Extract from Thomas Jefferson to John Garland Jefferson
|Monticello Jan. 25. 10.|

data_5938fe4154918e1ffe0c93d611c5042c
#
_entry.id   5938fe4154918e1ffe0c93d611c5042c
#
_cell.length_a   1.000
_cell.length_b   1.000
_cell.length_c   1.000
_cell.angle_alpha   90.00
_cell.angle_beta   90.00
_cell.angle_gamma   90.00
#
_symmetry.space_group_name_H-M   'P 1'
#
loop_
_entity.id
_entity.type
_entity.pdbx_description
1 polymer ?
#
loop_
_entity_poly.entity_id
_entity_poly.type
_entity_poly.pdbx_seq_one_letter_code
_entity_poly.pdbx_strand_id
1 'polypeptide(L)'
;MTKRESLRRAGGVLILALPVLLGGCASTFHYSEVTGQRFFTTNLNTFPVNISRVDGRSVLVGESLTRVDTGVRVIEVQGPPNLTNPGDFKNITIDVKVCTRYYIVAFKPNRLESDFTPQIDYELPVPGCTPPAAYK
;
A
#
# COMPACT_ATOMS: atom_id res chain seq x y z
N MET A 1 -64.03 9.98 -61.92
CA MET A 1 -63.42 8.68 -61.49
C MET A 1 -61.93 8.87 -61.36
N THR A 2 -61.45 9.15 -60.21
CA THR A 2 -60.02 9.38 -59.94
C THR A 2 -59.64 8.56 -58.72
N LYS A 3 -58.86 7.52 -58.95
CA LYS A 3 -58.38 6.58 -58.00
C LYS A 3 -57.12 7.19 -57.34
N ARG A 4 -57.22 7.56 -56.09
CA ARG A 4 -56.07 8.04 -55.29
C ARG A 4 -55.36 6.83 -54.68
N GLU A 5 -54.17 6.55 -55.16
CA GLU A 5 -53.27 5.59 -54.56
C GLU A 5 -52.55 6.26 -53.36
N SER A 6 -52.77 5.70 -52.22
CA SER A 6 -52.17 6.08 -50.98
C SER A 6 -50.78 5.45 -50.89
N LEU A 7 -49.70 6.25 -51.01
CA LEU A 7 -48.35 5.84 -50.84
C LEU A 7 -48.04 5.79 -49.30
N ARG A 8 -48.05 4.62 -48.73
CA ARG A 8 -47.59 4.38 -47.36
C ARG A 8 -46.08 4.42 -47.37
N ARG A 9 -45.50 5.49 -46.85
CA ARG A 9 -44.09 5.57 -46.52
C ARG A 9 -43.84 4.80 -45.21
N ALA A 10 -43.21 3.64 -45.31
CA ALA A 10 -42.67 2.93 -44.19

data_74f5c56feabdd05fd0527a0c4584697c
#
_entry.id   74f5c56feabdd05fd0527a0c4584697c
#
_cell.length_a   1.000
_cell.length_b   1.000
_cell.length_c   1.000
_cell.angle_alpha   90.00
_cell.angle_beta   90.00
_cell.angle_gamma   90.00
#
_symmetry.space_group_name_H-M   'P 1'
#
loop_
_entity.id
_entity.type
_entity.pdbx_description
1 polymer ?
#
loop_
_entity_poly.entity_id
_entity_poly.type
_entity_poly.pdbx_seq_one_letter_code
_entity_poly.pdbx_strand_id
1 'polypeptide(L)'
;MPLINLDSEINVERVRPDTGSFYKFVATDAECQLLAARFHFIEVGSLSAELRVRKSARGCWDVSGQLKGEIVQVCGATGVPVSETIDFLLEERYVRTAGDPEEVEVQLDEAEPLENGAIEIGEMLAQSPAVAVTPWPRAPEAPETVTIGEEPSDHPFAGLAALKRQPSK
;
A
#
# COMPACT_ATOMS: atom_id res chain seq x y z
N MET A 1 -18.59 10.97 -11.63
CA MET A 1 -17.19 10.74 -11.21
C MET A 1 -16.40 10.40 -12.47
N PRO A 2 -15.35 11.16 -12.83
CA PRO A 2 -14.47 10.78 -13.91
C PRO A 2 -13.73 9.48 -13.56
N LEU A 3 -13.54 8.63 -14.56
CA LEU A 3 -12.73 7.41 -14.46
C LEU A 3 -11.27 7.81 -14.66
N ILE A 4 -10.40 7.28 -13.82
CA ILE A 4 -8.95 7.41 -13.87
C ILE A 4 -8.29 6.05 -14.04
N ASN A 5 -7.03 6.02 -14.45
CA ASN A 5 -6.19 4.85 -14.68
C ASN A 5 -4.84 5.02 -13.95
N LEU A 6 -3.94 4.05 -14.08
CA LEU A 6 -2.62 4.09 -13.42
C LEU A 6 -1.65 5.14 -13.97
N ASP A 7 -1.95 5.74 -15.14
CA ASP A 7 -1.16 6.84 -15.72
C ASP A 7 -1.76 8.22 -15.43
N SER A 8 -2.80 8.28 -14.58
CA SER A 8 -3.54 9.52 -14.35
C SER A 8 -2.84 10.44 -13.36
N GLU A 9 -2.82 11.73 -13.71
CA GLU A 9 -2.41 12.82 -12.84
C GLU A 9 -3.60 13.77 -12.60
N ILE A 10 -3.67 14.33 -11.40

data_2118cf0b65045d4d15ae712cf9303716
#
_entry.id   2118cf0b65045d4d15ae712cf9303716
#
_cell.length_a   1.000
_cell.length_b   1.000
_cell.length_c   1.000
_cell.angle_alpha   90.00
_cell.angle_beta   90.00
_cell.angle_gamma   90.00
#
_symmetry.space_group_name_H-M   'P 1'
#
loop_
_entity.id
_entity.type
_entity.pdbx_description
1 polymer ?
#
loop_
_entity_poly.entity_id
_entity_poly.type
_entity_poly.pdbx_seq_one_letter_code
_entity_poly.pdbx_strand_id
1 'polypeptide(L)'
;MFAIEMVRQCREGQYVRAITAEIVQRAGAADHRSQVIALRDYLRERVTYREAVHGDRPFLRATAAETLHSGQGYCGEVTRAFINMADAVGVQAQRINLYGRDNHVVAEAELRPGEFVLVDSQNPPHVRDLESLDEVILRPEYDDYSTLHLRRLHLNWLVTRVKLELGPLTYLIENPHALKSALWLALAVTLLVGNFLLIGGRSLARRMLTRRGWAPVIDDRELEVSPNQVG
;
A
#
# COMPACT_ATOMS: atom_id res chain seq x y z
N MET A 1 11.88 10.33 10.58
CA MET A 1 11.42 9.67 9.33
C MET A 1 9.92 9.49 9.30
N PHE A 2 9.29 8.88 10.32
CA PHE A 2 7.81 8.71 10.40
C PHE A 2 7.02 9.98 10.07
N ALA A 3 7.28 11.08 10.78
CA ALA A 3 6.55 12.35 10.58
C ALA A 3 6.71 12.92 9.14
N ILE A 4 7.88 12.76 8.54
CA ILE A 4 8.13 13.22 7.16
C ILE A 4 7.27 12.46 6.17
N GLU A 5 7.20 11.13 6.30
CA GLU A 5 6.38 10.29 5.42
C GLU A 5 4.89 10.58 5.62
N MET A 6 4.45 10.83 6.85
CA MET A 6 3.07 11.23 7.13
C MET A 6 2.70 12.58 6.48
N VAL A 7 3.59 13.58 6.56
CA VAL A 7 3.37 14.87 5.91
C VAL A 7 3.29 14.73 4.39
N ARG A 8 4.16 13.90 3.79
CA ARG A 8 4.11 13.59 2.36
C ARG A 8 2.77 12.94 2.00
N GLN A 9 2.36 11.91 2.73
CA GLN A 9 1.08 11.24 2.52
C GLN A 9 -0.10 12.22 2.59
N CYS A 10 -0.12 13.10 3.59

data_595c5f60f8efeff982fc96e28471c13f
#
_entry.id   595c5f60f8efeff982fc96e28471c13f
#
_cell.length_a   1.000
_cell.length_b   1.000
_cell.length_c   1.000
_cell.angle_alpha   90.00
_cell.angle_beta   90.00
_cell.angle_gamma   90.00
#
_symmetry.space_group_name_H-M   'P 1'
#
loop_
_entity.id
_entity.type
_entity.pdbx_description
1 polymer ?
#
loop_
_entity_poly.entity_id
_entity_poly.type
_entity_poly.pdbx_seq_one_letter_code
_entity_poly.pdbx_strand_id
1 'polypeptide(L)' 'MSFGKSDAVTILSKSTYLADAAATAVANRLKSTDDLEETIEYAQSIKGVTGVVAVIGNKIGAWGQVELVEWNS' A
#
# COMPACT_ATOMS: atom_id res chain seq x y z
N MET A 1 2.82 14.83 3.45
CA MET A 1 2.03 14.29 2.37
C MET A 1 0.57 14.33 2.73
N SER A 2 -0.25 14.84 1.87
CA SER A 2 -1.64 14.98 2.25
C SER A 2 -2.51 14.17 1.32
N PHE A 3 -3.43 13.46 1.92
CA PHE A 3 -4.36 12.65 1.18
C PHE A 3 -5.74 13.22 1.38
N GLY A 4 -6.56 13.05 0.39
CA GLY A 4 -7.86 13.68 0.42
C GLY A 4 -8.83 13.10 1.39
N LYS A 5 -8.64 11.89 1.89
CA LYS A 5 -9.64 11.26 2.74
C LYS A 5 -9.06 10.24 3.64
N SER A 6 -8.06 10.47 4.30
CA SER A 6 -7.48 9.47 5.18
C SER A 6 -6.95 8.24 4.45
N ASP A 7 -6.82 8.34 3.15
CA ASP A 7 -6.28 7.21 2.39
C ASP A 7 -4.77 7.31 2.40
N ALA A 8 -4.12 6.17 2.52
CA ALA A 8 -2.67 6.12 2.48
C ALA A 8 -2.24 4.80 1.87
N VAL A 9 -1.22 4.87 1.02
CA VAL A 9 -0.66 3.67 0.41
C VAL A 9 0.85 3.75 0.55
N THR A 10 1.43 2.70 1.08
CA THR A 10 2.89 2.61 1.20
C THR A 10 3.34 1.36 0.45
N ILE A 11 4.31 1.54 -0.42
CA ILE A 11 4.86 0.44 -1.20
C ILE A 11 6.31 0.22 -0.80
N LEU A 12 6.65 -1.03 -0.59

in a government like ours it is the duty of the Chief-magistrate, in order to enable himself to do all the good which his station requires, to endeavor, by all honorable means, to unite in himself the confidence of the whole people. this alone, in any case where the energy of the nation is required, can produce an union of the powers of the whole, and point them in a single direction, as if all constituted but one body & one mind: and this alone can render a weaker nation unconquerable by a stronger one. towards acquiring the confidence of the people the very first measure is to satisfy them of his disinterestedness, & that he is directing their affairs with a single eye to their good, & not to build up fortunes for himself & family: & especially that the officers appointed to transact their business, are appointed because they are the fittest men, not because they are his relations. so prone are they to suspicion that where a President appoints a relation of his own, however worthy, they will believe that favor, & not merit, was the motive.